NewsMontana News


MT Supreme Court picking redistricting panel chair next week

Posted at 7:46 PM, May 26, 2019
and last updated 2019-05-26 21:49:12-04

HELENA — The Montana Supreme Court plans to choose the critical fifth member of the state panel that will draw new legislative districts in Montana for the next 10 years — and, possibly, a new congressional district for the state on May 28.

The high court has placed the item on its public administrative meeting agenda for next Tuesday. A court official told MTN News Friday that the Supreme Court intends to appoint the new chair of the Districting and Apportionment on Tuesday, after hearing public comment.

The five-member commission, which is appointed every 10 years, will redraw boundaries for all 150 legislative districts in Montana, to correspond with population changes in the 2020 Census. Those boundaries will take effect for the 2024 election and remain in place for a decade.

Montana also may gain another congressional seat after the Census. If that happens, the commission will draw the boundary for Montana’s two congressional districts, effective for the 2022 election.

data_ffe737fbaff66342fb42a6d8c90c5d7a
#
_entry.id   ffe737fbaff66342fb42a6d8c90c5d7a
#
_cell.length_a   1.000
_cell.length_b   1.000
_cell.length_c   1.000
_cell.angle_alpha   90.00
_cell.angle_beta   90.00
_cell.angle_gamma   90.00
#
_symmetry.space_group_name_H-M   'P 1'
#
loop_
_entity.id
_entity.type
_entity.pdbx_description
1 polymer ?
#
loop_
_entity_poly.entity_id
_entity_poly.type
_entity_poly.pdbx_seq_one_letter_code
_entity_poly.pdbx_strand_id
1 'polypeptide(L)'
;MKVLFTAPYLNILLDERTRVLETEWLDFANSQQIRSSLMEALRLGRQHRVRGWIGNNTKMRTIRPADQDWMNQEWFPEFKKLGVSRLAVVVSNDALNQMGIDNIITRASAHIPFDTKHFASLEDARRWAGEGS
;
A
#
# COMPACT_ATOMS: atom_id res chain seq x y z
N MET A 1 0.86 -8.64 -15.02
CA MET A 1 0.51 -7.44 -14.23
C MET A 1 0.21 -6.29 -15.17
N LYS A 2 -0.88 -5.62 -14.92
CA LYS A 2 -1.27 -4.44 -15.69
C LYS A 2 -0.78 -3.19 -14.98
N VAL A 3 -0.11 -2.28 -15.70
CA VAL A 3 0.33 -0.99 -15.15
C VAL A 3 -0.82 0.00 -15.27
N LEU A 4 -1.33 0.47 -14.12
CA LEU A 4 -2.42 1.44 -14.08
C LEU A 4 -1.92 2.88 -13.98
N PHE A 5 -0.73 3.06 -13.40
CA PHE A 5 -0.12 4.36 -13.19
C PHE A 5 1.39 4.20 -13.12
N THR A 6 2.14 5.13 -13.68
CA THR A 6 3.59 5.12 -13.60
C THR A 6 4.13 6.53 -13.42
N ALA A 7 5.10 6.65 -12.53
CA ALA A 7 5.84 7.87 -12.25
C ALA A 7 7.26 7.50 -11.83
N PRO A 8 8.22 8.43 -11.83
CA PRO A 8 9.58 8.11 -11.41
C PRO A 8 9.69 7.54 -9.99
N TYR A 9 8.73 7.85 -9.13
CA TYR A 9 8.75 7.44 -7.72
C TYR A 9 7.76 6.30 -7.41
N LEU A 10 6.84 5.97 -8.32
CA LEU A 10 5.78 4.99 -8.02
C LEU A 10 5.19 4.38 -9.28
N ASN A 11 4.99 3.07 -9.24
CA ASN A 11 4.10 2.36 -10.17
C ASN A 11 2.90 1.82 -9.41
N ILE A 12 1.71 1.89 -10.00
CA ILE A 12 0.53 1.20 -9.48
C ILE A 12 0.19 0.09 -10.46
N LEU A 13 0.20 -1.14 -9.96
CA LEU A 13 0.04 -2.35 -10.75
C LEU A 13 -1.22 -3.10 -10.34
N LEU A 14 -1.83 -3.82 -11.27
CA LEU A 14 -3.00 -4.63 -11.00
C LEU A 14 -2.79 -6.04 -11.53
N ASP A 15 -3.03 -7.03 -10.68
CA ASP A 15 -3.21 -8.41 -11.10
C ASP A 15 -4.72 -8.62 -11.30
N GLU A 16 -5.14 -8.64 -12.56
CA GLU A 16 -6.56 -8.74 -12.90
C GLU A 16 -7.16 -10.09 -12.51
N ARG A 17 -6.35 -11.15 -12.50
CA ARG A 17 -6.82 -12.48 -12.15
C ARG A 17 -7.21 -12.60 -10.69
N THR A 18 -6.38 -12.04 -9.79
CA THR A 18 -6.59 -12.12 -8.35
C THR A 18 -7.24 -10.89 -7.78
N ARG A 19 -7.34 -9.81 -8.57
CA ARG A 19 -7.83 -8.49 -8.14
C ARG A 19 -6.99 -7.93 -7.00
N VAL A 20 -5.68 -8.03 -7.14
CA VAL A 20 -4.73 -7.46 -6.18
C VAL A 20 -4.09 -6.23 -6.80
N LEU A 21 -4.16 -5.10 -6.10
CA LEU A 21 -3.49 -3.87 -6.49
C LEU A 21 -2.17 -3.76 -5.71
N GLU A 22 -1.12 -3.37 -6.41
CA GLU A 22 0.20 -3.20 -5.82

The commission already has four members, appointed by Democratic and Republicans leaders of the Montana Legislature: Republicans Jeff Essmann and Dan Stusek of Billings, and Democrats Joe Lamson of Helena and Kendra Miller of Bozeman.

The four panel members met May 13 in Helena to attempt to select a fifth member and chair, but could not come to an agreement — which sends the issue to the Montana Supreme Court to decide.

Essmann and Stusek sent an open letter Friday to the Supreme Court, saying they hope the court will not select someone who has been considered and rejected by the commission on May 13.

Essmann specifically mentioned former Supreme Court Justice Mike Wheat, who was nominated by the panel’s Democratic members and rejected by Essmann and Stusek. Wheat also is a former Democratic state senator from Bozeman.

Stusek said delegates of the 1972 Montana Constitution Convention, who created the commission and the process for its chair selection, wanted that person to be an impartial tie-breaker and not someone who would take partisan sides.

“There have been abuses by both Democrats and Republicans in redistricting efforts in other states across the country, and we don’t need to go down that road,” he said in a statement.

-Mike Dennison reporting for MTN News